Adam Davidson takes a look at the strange industry that is the Hollywood Studio and how their business model works.
I’ve been trying to come to terms with two seemingly irreconcilable facts. First, “Men in Black 3” has made more than $550 million worldwide. Second, while a representative from the parent company of Columbia Pictures told me that the movie is now “in the win column,” it seemed until recently as if Columbia might actually lose money on it. How could that be? It’s not so complicated. Its production costs were close to $250 million; worldwide marketing most likely added at least that much; and a big chunk of the ticket sales go to theaters and distributors.
There must be an easier way to make money. For the cost of “Men in Black 3,” for instance, the studio could have become one of the world’s largest venture-capital funds, thereby owning a piece of hundreds of promising start-ups. Instead, it purchased the rights to a piece of intellectual property, paid a fortune for a big star and has no definitive idea why its movie didn’t make a huge profit. Why is anyone in the film industry?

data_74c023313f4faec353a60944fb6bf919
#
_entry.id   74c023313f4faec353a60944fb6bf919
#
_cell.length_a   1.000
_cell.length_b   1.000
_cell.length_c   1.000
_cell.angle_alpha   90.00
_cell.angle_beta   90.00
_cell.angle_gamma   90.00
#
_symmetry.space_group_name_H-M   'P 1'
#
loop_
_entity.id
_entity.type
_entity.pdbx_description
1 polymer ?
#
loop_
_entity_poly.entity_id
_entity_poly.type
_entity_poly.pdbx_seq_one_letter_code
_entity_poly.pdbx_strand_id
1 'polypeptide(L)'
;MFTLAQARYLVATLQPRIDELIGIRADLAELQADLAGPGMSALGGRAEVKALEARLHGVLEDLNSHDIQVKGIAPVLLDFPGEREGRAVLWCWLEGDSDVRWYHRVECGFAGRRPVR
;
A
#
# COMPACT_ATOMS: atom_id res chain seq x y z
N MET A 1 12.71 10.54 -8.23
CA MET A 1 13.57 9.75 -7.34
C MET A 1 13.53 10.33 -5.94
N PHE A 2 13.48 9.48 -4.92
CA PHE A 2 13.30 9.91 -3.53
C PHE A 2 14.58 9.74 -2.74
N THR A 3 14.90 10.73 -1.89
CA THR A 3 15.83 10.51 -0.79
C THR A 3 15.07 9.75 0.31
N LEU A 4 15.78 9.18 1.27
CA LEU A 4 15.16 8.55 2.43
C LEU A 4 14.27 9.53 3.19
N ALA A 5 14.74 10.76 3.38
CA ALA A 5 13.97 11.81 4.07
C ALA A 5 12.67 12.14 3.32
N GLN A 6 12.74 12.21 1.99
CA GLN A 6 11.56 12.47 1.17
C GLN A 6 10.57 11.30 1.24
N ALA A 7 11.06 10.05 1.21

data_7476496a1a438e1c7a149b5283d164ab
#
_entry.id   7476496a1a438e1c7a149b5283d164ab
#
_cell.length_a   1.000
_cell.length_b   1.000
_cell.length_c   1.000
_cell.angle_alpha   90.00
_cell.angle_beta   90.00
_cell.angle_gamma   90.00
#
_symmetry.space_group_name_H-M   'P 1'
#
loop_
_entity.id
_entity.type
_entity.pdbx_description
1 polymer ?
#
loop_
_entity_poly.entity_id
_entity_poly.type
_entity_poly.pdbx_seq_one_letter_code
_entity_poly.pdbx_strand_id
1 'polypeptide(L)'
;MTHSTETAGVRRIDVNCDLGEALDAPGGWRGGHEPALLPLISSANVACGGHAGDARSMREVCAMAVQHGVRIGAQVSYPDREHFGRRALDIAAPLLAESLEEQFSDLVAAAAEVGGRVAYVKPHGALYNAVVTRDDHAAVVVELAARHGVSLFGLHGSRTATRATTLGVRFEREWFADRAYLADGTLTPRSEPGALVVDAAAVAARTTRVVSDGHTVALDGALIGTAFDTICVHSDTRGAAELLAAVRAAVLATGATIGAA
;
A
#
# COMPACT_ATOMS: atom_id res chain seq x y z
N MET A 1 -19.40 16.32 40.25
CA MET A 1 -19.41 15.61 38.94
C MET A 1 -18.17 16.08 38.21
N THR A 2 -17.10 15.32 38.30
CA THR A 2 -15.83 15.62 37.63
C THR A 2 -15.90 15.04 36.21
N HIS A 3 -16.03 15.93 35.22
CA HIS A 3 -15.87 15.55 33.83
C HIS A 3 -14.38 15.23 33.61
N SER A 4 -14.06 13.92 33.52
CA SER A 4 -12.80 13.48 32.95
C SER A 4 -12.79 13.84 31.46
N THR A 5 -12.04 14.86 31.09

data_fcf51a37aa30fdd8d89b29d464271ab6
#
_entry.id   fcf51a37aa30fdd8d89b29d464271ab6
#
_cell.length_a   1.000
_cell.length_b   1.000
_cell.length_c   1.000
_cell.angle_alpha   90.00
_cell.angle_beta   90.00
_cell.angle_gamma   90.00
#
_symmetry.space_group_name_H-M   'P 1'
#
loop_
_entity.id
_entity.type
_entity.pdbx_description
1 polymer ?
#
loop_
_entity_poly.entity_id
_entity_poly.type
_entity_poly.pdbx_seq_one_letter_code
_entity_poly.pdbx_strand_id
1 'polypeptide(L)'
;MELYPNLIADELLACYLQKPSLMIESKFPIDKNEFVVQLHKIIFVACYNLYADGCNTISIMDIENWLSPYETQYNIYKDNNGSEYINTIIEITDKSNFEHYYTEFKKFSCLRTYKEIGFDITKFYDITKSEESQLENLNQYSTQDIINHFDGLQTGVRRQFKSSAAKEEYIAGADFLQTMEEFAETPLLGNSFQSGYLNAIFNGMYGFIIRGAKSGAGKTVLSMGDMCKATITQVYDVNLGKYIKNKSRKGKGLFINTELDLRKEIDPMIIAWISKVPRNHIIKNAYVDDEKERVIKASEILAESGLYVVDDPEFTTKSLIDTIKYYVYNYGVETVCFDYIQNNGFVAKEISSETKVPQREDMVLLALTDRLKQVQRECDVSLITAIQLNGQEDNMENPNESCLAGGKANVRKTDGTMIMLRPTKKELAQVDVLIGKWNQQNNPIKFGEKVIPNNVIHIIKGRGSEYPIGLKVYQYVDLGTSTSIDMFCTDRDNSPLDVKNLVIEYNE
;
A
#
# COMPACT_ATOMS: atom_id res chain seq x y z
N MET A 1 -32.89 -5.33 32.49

All business requires guessing, but future predilections of moviegoers are especially opaque. If a large company wants to introduce a new car, it can at least base its predictions, in part, on factors like where oil prices are headed. Movie executives, on the other hand, come up with a host of new theories each summer about what audiences want — 3-D tent poles, 2-D tent poles, vampires, comics, board games and so on — then, sometimes over the course of a weekend, ricochet toward a new theory. Will the tepid economics of “Men in Black 3” spell trouble for “The Amazing Spider-Man,” this holiday weekend’s big release? Who knows.
Unlike other decades-old industries, Hollywood not only has a hard time forecasting, but it also has difficulty analyzing past results. Why was “The Hunger Games” such a big hit? Because it had a built-in audience? Because it starred Jennifer Lawrence? Because it was released around spring break? The business is filled with analysts who claim to have predictive powers, but the fact that a vast majority of films fail to break even proves that nobody knows anything for sure.
The New York Times | Read the Full Article